poem index

About this poet

Tina Chang was born in 1969 in Oklahoma to Chinese immigrants. She and her family moved to Queens, New York, a year later. Chang attended Binghamton University and received her MFA in poetry from Columbia University.

She is the author of Of Gods and Strangers (Four Way Books, 2011) and Half-Lit Houses (2004), which was a finalist for an Asian American Literary Award from the Asian American Writers Workshop.

Chang is the coeditor, with Nathalie Handal and Ravi Shankar, of Language for a New Century: Contemporary Poetry From the Middle East, Asia and Beyond (W.W. Norton, 2008).

She has held residencies at MacDowell Colony, Djerassi Artist's Residency, Vermont Studio Center, Fundacion Valparaiso, Ragdale, Blue Mountain Center, and the Virginia Center for the Creative Arts. She has also received awards from the Barbara Deming Memorial Fund, Ludwig Vogelstein Foundation, New York Foundation for the Arts, Poets & Writers, and the Van Lier Foundation.

Chang was elected Brooklyn Poet Laureate in 2010. She currently teaches at Sarah Lawrence College.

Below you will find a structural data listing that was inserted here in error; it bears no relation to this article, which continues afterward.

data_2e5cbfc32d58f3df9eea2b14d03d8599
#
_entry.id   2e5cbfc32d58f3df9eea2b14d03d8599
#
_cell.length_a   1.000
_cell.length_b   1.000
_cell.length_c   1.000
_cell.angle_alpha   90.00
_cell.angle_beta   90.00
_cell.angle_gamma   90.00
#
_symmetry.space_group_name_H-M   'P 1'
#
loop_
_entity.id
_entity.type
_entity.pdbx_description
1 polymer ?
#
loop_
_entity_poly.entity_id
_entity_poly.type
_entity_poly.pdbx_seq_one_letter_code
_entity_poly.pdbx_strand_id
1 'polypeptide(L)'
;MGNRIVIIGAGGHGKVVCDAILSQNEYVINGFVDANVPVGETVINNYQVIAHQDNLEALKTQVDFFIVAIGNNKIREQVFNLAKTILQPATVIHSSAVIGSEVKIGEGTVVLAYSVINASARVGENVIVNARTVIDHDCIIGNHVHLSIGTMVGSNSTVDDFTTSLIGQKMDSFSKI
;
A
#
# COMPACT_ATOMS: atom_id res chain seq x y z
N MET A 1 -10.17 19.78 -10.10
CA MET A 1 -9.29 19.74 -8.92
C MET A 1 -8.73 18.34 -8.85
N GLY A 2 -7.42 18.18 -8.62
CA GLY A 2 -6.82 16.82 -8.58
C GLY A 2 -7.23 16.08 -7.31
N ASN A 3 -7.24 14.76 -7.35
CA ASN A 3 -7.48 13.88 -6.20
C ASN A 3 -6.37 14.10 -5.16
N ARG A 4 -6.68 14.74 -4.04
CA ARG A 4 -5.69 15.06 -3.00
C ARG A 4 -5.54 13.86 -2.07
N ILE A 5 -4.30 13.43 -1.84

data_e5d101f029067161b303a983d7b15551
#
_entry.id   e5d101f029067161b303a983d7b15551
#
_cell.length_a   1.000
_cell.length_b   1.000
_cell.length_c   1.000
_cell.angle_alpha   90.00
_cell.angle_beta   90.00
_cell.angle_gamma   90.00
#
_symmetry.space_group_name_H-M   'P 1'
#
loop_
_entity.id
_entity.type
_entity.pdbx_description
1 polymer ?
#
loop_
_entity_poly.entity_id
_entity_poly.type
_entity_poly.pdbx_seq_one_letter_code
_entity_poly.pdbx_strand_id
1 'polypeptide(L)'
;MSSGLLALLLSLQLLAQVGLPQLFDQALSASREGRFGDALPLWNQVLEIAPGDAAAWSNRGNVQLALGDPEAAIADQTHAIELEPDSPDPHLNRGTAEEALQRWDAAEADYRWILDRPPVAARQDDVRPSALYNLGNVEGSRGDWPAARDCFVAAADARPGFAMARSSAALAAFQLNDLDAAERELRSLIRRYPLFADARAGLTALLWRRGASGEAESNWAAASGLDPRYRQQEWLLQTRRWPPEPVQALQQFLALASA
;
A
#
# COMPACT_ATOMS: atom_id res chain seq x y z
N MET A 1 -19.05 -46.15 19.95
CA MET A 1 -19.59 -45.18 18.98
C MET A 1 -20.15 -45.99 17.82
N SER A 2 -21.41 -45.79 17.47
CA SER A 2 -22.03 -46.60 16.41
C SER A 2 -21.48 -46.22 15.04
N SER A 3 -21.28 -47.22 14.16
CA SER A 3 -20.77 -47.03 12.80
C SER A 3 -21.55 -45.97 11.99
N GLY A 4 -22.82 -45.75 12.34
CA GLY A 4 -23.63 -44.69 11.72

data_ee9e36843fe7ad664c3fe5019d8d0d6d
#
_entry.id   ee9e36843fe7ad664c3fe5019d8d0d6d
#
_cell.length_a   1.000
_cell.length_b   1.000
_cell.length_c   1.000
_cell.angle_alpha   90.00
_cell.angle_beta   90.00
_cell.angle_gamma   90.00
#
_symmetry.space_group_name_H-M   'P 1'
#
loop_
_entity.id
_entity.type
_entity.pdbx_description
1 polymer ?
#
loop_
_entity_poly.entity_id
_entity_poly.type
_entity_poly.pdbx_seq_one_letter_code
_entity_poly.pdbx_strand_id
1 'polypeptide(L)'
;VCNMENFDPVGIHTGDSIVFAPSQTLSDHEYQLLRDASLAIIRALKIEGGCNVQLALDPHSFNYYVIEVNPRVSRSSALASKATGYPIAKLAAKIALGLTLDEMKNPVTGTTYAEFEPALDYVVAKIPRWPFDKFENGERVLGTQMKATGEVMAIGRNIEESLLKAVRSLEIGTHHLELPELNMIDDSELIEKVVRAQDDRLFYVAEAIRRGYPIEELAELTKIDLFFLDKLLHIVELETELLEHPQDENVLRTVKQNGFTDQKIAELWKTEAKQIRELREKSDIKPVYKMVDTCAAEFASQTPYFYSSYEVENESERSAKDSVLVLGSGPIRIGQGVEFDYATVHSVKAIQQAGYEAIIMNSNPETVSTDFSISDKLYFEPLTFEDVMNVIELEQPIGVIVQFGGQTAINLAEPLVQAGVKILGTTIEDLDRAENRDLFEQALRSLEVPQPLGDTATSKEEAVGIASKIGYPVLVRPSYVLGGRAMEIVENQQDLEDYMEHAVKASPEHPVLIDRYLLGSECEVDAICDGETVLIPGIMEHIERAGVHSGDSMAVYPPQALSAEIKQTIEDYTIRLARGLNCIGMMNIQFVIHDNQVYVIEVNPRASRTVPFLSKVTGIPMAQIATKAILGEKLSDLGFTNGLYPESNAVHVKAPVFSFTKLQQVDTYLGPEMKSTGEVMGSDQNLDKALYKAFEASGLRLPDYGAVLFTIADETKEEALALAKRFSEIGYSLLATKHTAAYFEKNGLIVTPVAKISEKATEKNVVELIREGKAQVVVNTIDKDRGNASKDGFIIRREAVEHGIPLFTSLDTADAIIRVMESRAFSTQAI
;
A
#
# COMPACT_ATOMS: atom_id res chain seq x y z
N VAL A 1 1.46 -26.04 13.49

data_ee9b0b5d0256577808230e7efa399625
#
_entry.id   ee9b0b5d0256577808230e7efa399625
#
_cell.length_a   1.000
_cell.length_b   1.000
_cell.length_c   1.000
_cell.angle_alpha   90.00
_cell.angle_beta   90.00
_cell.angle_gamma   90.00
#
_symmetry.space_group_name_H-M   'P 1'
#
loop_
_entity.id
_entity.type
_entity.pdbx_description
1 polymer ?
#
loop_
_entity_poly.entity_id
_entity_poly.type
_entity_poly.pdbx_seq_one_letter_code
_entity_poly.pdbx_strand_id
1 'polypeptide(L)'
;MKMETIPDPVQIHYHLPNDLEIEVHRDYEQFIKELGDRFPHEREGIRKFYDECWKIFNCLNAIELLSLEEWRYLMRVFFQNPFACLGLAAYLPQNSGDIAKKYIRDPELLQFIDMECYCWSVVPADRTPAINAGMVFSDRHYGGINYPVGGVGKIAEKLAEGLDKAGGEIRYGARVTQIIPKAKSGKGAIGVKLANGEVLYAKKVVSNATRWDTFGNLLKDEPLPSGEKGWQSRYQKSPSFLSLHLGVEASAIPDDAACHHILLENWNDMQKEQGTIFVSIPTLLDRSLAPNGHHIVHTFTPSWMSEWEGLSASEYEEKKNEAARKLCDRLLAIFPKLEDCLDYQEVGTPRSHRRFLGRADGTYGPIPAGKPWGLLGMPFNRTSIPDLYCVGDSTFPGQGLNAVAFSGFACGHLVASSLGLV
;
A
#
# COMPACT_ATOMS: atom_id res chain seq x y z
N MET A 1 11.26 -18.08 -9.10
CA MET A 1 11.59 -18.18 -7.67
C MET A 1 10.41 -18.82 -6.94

Celestial

Tina Chang, 1969
When everything was accounted for 
you rummaged through my bag to find 
something offensive: a revolver, 
a notebook of misinterpreted text. 

I'm God's professor. 
His eyes two open ovens.
He has a physical body
and it hiccups and blesses. 

Tell me a story before the mudslide, 
tell it fast before the house falls,
before it withers in the frost, before 
it dozes off next to the television.

I couldn't tell if it was that screen
or the sky spitting dust and light.

Copyright © 2010 by Tina Chang. Used by permission of the author.

Tina Chang

Tina Chang

Born in 1969, Tina Chang was a finalist for an Asian American Literary Award from the Asian American Writers Workshop for her debut collection Half-Lit Houses.

by this poet

poem
_____

I was locked into a single seed, my future fathoming. 
I was matter underwater and a sheer hoping, 
when I latched to earth, a first withered bloom. 
A sonic wonder, I sang about the future.
I was master of the oxen pulling me toward dawn, 
an existence first in death, a state of stillness 
before
poem
Perhaps I hold people to impossible ideals, 
I tell them, something is wrong with your 
personality, (you're a drinker, you're 
too dependent, or I think you have 
a mother/son fixation). This is usually 
followed by passionate lovemaking,
one good long and very well meaning 
embrace, and then I'm out the
poem
In every kind of dream I am a black wolf 
careening through a web. I am the spider 
who eats the wolf and inhabits the wolf's body.
In another dream I marry the wolf and then 
am very lonely. I seek my name and they name me 
Lucky Dragon. I would love to tell you that all 
of this has a certain ending but the